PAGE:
Full TGIF Record # 324950
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Web URL(s):https://scisoc.confex.com/scisoc/2022am/meetingapp.cgi/Paper/142516
    Last checked: 01/25/2023
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Publication Type:
Content Type:Abstract or Summary only
Author(s):Cors, Jonathan; Watkins, Eric; Smanski, Michael
Author Affiliation:Cors: Presenting Author and University of Minnesota - Twin Cities; Watkins: University of Minnesota - Twin Cities; Smanski: University of Minnesota
Title:Reducing environmental risk in genetically modified perennial ryegrass
Section:Turfgrass Physiology, Molecular Biology, Microbiome, and Genetics Poster (includes student competition)
Other records with the "Turfgrass Physiology, Molecular Biology, Microbiome, and Genetics Poster (includes student competition)" Section

C05 turfgrass science
Other records with the "C05 turfgrass science" Section
Meeting Info.:Baltimore, Maryland: November 6-9, 2022
Source:ASA, CSSA, SSSA International Annual Meeting. 2022, p. 142516.
Publishing Information:[Madison, Wisconsin]: [American Society of Agronomy, Crop Science Society of America, and Soil Science Society of America]
# of Pages:1
Abstract/Contents:"Genetically modified turfgrasses can incorporate several unique genes that can increase profits through different pathways than traditional plant breeding methods. Specifically, perennial ryegrass, an economically important species of turfgrass, would greatly benefit from the ability to be genetically modified. To safely release a genetically modified turfgrass, it is first necessary to address the high potential for that genetic edit to transfer to wild type populations through hybridization. Engineered genetic incompatibility (EGI), is a way to enact a species like barrier to reproduction, cutting off gene flow with wild varieties. EGI utilizes a CRISPR-activator system with a gRNA targeting the wild type promoter of a tightly controlled gene, while at the same time having a silent point mutation within the EGI plant at that same promoter. Within the EGI plant, the CRISPR-activator doesnt bind, as the promoter region has been mutated, and there is no effect. However, once it crosses with a wild type organism, it will have one copy of the wild type promoter. This gives the CRISPR-activator a place to bind, driving overexpression and consequently death of the hybrid offspring. While this effectively makes it impossible for an EGI plant to cross with wild type individuals, it does not mean that an EGI plant is sterile, in contrast to other biocontainment methods. EGI plants can still be bred with other plants that have that same EGI mutation, producing viable offspring. This biocontrol method would allow for the further introgression of other beneficial genetic mutations without the concern for uncontrolled spread of said genetic mutation."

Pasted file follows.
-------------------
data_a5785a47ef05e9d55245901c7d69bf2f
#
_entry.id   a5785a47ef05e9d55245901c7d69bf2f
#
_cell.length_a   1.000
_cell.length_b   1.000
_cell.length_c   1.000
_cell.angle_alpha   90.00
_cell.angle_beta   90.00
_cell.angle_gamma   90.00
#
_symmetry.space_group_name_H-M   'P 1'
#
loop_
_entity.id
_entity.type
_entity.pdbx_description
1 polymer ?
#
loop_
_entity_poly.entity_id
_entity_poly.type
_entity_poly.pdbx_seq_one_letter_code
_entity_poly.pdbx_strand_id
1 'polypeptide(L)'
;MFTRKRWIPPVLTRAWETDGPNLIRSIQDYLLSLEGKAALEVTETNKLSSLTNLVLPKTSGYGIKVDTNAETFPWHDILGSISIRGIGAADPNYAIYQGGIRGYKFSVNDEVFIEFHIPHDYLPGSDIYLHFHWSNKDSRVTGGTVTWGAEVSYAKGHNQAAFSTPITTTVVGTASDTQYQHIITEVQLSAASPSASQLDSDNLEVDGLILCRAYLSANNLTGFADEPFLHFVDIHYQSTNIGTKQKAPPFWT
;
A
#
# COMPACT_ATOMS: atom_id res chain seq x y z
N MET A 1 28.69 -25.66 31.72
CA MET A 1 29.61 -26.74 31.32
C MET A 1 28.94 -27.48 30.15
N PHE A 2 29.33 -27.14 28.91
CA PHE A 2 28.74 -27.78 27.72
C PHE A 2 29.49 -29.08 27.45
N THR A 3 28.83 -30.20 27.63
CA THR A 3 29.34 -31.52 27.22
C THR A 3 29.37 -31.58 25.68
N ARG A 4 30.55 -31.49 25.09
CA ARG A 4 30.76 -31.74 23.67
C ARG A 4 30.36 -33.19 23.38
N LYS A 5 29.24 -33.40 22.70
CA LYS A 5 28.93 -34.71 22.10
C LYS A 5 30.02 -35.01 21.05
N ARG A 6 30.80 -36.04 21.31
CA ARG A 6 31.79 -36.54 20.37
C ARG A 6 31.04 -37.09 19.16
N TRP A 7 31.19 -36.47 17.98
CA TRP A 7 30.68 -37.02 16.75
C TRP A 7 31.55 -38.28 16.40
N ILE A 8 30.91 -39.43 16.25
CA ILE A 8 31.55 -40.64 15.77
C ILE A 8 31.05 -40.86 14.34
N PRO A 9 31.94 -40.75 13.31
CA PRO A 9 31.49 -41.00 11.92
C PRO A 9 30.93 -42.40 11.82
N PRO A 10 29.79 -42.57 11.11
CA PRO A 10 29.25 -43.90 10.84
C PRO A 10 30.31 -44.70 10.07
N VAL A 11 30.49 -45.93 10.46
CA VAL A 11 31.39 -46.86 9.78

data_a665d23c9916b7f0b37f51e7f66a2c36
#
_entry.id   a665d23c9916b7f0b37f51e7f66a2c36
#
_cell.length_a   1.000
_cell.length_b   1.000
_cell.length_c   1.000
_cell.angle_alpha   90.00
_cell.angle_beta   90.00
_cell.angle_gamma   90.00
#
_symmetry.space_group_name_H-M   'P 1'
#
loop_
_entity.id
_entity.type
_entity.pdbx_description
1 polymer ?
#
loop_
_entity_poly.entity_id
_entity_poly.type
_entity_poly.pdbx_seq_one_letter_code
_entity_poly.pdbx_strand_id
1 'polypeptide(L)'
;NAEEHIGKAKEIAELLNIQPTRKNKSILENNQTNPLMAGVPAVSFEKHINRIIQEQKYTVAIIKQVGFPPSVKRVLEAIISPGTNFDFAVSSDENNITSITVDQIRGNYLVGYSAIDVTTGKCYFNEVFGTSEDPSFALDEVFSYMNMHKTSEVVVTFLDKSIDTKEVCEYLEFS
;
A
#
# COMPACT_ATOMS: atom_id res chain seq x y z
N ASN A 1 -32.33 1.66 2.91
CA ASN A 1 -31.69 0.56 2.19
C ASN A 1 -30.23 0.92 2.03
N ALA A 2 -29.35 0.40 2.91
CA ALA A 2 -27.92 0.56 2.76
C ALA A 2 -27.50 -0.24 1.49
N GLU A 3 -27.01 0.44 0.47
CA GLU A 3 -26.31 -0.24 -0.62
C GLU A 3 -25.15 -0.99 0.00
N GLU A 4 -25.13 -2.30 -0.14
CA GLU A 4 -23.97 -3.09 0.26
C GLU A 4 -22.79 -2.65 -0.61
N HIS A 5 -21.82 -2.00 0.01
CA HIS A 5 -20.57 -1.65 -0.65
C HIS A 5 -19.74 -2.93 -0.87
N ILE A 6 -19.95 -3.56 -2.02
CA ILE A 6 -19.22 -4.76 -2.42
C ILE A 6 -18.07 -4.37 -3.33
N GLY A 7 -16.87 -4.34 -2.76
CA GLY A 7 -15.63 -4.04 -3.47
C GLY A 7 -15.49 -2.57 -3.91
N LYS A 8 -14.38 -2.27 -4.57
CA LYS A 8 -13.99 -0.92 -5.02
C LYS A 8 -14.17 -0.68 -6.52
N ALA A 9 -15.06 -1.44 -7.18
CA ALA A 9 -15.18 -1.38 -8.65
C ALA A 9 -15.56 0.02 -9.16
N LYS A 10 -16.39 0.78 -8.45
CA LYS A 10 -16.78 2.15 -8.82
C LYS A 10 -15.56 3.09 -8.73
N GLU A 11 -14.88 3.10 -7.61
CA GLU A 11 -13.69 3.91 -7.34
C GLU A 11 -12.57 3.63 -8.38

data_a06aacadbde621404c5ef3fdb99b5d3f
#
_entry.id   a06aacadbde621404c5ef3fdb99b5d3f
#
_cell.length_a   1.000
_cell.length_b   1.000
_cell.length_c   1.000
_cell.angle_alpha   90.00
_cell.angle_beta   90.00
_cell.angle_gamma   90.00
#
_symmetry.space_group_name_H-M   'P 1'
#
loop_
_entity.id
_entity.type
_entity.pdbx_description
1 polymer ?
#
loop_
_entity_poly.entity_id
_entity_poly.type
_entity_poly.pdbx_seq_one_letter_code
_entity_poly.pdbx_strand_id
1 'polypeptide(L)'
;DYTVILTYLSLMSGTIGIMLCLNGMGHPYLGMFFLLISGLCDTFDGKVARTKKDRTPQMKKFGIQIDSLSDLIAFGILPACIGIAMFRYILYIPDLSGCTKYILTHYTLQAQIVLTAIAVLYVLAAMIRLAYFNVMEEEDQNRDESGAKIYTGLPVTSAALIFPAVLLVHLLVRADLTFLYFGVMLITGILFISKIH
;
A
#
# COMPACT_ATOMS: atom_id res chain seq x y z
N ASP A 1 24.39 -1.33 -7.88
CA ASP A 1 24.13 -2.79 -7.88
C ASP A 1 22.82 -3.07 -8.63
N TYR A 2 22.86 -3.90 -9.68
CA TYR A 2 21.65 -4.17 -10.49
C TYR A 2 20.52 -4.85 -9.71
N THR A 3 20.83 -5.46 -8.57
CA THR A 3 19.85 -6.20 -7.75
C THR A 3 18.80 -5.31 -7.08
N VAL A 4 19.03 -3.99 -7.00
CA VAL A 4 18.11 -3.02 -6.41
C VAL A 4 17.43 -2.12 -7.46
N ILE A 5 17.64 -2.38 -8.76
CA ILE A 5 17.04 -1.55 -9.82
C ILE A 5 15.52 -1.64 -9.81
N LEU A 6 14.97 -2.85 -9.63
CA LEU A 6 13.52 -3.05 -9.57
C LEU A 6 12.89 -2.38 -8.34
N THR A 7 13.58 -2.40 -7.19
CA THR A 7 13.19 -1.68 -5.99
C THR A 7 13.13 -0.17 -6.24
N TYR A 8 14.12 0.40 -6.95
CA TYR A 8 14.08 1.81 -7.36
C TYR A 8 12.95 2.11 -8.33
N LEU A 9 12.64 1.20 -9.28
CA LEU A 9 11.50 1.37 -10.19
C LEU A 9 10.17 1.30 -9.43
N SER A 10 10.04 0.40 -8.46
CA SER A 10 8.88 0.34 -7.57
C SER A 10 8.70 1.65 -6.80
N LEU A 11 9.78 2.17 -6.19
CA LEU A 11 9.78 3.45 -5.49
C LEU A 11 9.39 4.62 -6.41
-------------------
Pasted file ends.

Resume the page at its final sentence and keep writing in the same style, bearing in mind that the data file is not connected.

Note:This item is an abstract only!
ASA/CSSA/SSSA Citation (Crop Science-Like - may be incomplete):
Cors, J., E. Watkins, and M. Smanski. 2022. Reducing environmental risk in genetically modified perennial ryegrass. Agron. Abr. p. 142516.
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    Last checked: 01/25/2023
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